9. 9. Brief Geology of Angola THE GEOLOGY OF ANGOLA IS RELATIVELYCOMPLEX, IMPERFECTLY KNOWN IN SPITE OF A BIGRECENT PROGRESS, THE FORMATIONS BEINGDISTRIBUTED PARALLEL TO THE COAST, NNW TO THENORTH, NNE TO THE SOUTH. The CrysTalline BasemenT; a Big parT of TheCounTry is formed By The preCamBrianBasemenT of The "Basis Complex", wiTh Twivery Big BaTholiThs of graniTe To The n. andTo The s. of The Cuanza. The exTreme ne is aparT of The very old Kasaï shield (2,500 myor more); a zone TheoreTiCally favoraBle ToThe KimBerliTiC inTrusions.
  10. 10. The Study Area
  11. 11. Alluvial Diamonds- Chitamba Area
  12. 12. Economic viability & Feasibility of theChitamba Area for alluvial diamonds.
  14. 14. SAMPLING METHODSThe sampling methods vary from simple grab samples onexisting exposures to sophisticated drilling methods. Thedisposition and density of sampling must be adapted to eachplacer. The rule is: "A minimum of samples for a maximumof information.Existing ExposuresHand-Dug Excavations ( Pits & Trenches)Backhoe TrenchesBulldozer TrenchesChurn Drills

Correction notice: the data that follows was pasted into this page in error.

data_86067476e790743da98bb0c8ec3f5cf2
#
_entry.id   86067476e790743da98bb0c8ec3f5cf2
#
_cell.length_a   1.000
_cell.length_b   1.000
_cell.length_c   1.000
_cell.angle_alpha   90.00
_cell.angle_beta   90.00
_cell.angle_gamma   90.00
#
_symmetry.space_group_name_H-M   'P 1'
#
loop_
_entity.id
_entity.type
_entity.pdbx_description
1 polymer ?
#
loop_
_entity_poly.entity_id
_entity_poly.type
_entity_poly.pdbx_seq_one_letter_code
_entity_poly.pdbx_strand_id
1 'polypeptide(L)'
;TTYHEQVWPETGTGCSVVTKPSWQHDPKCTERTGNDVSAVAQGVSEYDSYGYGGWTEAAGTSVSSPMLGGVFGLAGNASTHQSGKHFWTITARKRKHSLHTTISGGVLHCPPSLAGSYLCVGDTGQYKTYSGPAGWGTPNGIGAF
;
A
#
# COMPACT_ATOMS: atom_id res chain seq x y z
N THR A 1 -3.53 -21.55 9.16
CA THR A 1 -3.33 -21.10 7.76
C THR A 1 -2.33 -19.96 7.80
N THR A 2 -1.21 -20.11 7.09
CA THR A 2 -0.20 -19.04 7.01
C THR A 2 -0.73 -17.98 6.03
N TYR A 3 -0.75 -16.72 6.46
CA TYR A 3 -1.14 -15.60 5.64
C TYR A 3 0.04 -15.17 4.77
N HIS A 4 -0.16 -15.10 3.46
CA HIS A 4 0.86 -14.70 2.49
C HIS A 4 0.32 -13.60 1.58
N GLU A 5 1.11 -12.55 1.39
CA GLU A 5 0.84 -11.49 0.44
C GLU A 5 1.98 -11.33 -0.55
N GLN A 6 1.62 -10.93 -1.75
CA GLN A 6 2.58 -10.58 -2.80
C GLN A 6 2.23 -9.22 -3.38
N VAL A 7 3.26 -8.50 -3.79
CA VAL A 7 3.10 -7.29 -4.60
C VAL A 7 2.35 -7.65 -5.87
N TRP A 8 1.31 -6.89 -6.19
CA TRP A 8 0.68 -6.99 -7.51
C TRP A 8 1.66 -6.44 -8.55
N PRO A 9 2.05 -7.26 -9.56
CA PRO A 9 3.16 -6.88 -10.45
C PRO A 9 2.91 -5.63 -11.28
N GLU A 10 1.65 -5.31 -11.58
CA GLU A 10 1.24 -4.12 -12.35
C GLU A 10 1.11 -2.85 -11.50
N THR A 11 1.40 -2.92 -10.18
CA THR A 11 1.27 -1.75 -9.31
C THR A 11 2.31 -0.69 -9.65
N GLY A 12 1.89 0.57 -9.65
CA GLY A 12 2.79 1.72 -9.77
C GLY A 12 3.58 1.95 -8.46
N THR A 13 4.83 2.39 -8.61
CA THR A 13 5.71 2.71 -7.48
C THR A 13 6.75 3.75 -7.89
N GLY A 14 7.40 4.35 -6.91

15. 15. Other Machine-Dug Excavations Machine-dug excavations are shafts or pits that are dug using powered equipment such as large augers, bucket drills, or clamshell-type excavators. Digging shafts with the aid of powered equipment requires experienced operators and suitable machine access. Dry, stable ground is also needed for successful sampling operations when digging shafts and pits.
  16. 16. Some of the Special Problems Associated with Placer SamplingLarge Rocks and Boulders: In sampling alluvial, there is a tendency to bypass areas containing many boulders or to sample the easily collected finer material around the boulders. In many cases, this is essentially salting the sample since the valuable material in a placer deposit usually occurs in the finer material.Uncased Holes: The use of uncased drill holes should be discouraged in placer sampling, especially in sampling ground with a high unit value mineral. If uncased holes are used, there is a tendency to unintentionally salt the sample and get overvalued sample results.